Little Red Riding Hood

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A picture by French illustrator Gustave Doré

"Little Red Riding Hood" (or "Little Red Cap") is a fairy tale for young children. It is a story about a young girl and a wolf. The story comes from a folktale which means that it was a spoken story for a long time before it was a written story. It was first written down in the late 1600s, by Charles Perrault.[1] The best-known version (the way the story is told) is Rotkäppchen by the Brothers Grimm and dates from the 19th century (1800s).

Story[change | edit source]

The most common version of the story is the one written by the Brothers Grimm in the 19th century.[source?] The Brothers Grimm listened to many traditional stories from old people and wrote them into a book.[source?] Many "fairy stories" as they are usually called, were made better known by the Grimm's book.[source?] The title of the story is properly translated as "Little Red Cap" even though it is usually known in English as "Little Red Riding Hood".[2]

In this German picture-book, Red Riding Hood has poured a glass of beer for her Grandmother.

A girl has been given red cap (or cloak and hood) to wear. Her mother sends her to take food to her sick grandmother. The mother tells her she must not stop on the way. A wolf sees the girl walking through the woods and makes a plan to eat her. The wolf politely asks the girl where she is going. The girl answers him, because he seems friendly. The wolf tells the girl to pick some flowers for her grandmother. While she is picking flowers, the wolf goes to grandmother's house and eats her. He puts on the grandmother's night-cap and gets into her bed. When the girl arrives at her grandmother's house, she gets into bed with the wolf.

In the Perrault version, the girl is surprised to see what her "grandmother" looks like without her clothes. "What big arms you have, granny!" she cries. "The better to hug you with, my dear!" the wolf responds. The dialogue continues, with the child remarking upon other body parts until she notes the wolf's big teeth. "What big teeth you have, granny!" she cries. "The better to eat you with, my dear!" the wolf responds.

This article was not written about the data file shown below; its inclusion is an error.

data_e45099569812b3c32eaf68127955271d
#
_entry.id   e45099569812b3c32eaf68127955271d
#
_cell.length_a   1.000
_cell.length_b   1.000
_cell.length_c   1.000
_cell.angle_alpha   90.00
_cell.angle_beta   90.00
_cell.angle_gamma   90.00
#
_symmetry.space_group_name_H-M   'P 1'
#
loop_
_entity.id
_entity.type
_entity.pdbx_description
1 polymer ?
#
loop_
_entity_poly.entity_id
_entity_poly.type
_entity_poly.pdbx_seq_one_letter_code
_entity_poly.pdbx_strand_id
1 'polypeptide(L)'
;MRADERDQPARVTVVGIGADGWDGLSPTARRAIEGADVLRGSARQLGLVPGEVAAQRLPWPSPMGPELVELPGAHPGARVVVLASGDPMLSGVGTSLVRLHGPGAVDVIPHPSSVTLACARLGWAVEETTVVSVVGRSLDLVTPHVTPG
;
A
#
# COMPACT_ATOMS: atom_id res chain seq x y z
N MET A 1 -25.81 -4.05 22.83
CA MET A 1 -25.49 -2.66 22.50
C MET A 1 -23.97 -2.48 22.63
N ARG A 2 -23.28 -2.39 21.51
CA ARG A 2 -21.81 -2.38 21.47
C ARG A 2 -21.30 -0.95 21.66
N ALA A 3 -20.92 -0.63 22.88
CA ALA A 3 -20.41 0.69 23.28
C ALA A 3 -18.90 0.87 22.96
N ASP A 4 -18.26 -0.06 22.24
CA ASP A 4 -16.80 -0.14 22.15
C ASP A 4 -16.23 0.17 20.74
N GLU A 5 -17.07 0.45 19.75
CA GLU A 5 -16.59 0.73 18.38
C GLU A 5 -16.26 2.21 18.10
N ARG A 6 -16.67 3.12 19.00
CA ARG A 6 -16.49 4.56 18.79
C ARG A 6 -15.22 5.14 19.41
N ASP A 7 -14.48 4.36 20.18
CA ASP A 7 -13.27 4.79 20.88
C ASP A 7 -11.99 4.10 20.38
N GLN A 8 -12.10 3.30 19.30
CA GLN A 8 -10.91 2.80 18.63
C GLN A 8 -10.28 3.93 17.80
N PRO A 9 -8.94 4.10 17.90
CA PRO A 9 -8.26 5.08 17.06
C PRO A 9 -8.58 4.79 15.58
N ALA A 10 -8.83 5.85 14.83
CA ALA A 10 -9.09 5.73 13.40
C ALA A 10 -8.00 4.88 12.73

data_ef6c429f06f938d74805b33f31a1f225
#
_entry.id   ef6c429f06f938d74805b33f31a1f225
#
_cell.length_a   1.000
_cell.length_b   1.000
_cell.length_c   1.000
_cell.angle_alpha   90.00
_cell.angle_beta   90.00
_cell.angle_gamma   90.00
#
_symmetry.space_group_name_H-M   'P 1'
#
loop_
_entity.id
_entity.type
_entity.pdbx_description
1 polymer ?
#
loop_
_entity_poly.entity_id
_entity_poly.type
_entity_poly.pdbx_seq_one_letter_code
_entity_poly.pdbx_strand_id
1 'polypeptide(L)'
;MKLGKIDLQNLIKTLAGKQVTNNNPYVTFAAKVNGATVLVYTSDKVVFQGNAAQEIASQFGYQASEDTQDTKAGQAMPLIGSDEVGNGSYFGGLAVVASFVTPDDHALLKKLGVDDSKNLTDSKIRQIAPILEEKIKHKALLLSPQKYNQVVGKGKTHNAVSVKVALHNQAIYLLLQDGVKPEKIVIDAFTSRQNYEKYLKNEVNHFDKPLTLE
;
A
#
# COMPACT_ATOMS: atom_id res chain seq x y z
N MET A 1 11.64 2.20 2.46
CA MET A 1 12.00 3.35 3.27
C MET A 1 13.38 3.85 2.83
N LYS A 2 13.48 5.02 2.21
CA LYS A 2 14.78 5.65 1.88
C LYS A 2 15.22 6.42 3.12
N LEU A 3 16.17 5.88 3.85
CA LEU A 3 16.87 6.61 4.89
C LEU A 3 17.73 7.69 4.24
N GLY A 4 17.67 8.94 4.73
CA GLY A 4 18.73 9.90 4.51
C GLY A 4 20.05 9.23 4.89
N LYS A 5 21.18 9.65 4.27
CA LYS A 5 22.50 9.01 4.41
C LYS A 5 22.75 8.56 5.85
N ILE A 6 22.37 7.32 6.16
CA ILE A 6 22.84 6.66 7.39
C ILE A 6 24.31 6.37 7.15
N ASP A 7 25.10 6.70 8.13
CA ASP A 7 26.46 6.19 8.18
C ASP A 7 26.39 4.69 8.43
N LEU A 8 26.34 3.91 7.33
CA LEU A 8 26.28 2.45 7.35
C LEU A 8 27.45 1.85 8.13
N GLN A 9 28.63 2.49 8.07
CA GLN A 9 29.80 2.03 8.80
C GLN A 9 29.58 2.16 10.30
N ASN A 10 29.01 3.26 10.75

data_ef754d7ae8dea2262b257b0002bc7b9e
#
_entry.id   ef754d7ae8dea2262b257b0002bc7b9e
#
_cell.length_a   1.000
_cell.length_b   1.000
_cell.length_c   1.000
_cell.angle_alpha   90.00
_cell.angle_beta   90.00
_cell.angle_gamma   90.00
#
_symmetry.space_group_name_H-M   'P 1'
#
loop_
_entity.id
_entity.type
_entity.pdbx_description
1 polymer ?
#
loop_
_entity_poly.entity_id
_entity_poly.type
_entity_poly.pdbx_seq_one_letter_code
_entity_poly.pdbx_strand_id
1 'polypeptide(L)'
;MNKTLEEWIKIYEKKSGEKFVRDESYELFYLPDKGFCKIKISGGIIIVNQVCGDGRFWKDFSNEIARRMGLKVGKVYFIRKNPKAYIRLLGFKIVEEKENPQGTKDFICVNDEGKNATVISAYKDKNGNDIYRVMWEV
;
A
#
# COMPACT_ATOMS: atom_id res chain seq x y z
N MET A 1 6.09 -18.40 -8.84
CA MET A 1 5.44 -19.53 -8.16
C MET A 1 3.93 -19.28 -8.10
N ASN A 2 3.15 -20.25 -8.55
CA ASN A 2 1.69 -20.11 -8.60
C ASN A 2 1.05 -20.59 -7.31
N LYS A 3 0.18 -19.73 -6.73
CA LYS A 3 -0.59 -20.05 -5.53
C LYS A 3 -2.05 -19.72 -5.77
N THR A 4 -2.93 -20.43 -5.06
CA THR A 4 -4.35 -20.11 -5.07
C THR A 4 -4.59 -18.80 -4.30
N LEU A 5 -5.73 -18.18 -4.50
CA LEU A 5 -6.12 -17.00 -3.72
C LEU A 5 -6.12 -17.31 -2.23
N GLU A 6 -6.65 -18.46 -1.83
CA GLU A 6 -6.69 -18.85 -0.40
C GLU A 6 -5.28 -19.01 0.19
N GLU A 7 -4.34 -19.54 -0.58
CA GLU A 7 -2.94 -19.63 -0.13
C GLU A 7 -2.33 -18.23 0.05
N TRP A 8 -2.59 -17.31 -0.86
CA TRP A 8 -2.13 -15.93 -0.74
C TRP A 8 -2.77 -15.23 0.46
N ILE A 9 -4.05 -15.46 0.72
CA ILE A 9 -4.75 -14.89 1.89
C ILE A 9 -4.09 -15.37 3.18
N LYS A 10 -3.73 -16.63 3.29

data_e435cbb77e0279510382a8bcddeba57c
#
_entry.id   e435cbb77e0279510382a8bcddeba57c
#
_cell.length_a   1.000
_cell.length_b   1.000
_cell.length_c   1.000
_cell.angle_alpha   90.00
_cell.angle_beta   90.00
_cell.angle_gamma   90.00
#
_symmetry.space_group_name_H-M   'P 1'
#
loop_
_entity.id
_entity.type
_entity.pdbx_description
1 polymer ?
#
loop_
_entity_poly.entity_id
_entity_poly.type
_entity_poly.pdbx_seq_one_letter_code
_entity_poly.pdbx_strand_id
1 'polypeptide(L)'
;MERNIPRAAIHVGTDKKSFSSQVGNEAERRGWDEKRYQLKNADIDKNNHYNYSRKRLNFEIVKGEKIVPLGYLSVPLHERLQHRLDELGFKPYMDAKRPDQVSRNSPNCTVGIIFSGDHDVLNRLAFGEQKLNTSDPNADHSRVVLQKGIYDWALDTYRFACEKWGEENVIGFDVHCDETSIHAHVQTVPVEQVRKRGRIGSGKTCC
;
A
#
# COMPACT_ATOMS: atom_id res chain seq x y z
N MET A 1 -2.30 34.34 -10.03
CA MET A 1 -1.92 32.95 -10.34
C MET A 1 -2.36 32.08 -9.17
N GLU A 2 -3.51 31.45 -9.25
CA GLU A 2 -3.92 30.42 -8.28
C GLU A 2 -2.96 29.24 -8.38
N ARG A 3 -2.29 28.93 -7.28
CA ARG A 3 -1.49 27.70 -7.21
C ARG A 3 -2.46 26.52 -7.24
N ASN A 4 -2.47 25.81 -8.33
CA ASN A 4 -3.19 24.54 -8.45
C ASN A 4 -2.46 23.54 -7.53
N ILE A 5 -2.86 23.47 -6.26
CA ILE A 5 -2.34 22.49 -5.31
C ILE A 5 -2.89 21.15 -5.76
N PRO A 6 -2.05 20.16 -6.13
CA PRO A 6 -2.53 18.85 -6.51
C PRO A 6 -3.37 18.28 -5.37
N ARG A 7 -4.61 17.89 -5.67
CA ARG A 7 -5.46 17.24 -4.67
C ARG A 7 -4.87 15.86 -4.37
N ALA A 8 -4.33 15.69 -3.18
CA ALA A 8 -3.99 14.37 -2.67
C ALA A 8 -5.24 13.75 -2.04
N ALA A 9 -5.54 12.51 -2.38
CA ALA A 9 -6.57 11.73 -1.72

The wolf leaps upon the child and eats the girl. In the Grimms' version, a woodcutter (lumberjack) comes and cuts opens the wolf's body. He saves the grandmother and the girl who are still alive in the wolf's stomach. Then, stones are put in the wolf's body to kill the wolf.

History of the story[change | edit source]

The story of Little Red Riding Hood seems to have been told for hundreds of years in different countries, under different names. In France, the story has probably been told for at least 700 years. In Italy, there are several versions. One is called The False Grandmother.[3] There is also a story from China which is like this, called The Grandaunt Tiger.[4]

In the old versions of the story the wolf is sometimes a monster or a werewolf. In one version of the story, the wolf gives the girl some food to eat. It is part of the body of her grandmother. The wolf tells the girl to throw all her clothes in the fire, and get into bed. She says that she needs to use the toilet first. The wolf ties her with a long string so that she cannot run away without him knowing. But the girl puts the rope around something else, and escapes.

Charles Perrault[change | edit source]